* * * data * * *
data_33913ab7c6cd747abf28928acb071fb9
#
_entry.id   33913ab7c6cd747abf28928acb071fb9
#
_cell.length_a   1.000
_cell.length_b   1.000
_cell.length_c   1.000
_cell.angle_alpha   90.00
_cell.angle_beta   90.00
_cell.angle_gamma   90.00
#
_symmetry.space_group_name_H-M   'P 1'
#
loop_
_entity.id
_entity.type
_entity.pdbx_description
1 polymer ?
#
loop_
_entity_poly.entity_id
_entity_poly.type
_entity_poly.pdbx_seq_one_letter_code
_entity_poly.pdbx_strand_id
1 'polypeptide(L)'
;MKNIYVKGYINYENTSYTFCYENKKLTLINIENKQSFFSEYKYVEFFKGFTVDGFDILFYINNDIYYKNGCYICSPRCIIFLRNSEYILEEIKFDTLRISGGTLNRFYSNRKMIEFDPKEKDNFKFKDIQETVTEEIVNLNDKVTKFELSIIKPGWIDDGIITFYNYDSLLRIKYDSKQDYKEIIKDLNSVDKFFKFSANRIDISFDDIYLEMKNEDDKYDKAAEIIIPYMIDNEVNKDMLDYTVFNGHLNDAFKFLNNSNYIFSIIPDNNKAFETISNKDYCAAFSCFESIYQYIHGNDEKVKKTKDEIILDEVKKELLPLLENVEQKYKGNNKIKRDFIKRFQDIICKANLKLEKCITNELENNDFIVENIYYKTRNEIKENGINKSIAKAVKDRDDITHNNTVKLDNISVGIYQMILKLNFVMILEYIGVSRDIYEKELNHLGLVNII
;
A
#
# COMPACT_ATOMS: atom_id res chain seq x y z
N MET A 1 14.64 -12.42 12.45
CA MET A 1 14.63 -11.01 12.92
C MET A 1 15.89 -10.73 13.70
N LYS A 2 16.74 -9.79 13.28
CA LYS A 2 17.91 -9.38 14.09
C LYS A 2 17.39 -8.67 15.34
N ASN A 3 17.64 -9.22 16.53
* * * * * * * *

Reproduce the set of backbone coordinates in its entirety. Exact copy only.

data_33913ab7c6cd747abf28928acb071fb9
#
_entry.id   33913ab7c6cd747abf28928acb071fb9
#
_cell.length_a   1.000
_cell.length_b   1.000
_cell.length_c   1.000
_cell.angle_alpha   90.00
_cell.angle_beta   90.00
_cell.angle_gamma   90.00
#
_symmetry.space_group_name_H-M   'P 1'
#
loop_
_entity.id
_entity.type
_entity.pdbx_description
1 polymer ?
#
loop_
_entity_poly.entity_id
_entity_poly.type
_entity_poly.pdbx_seq_one_letter_code
_entity_poly.pdbx_strand_id
1 'polypeptide(L)'
;MKNIYVKGYINYENTSYTFCYENKKLTLINIENKQSFFSEYKYVEFFKGFTVDGFDILFYINNDIYYKNGCYICSPRCIIFLRNSEYILEEIKFDTLRISGGTLNRFYSNRKMIEFDPKEKDNFKFKDIQETVTEEIVNLNDKVTKFELSIIKPGWIDDGIITFYNYDSLLRIKYDSKQDYKEIIKDLNSVDKFFKFSANRIDISFDDIYLEMKNEDDKYDKAAEIIIPYMIDNEVNKDMLDYTVFNGHLNDAFKFLNNSNYIFSIIPDNNKAFETISNKDYCAAFSCFESIYQYIHGNDEKVKKTKDEIILDEVKKELLPLLENVEQKYKGNNKIKRDFIKRFQDIICKANLKLEKCITNELENNDFIVENIYYKTRNEIKENGINKSIAKAVKDRDDITHNNTVKLDNISVGIYQMILKLNFVMILEYIGVSRDIYEKELNHLGLVNII
;
A
#
# COMPACT_ATOMS: atom_id res chain seq x y z
N MET A 1 14.64 -12.42 12.45
CA MET A 1 14.63 -11.01 12.92
C MET A 1 15.89 -10.73 13.70
N LYS A 2 16.74 -9.79 13.28
CA LYS A 2 17.91 -9.38 14.09
C LYS A 2 17.39 -8.67 15.34
N ASN A 3 17.64 -9.22 16.53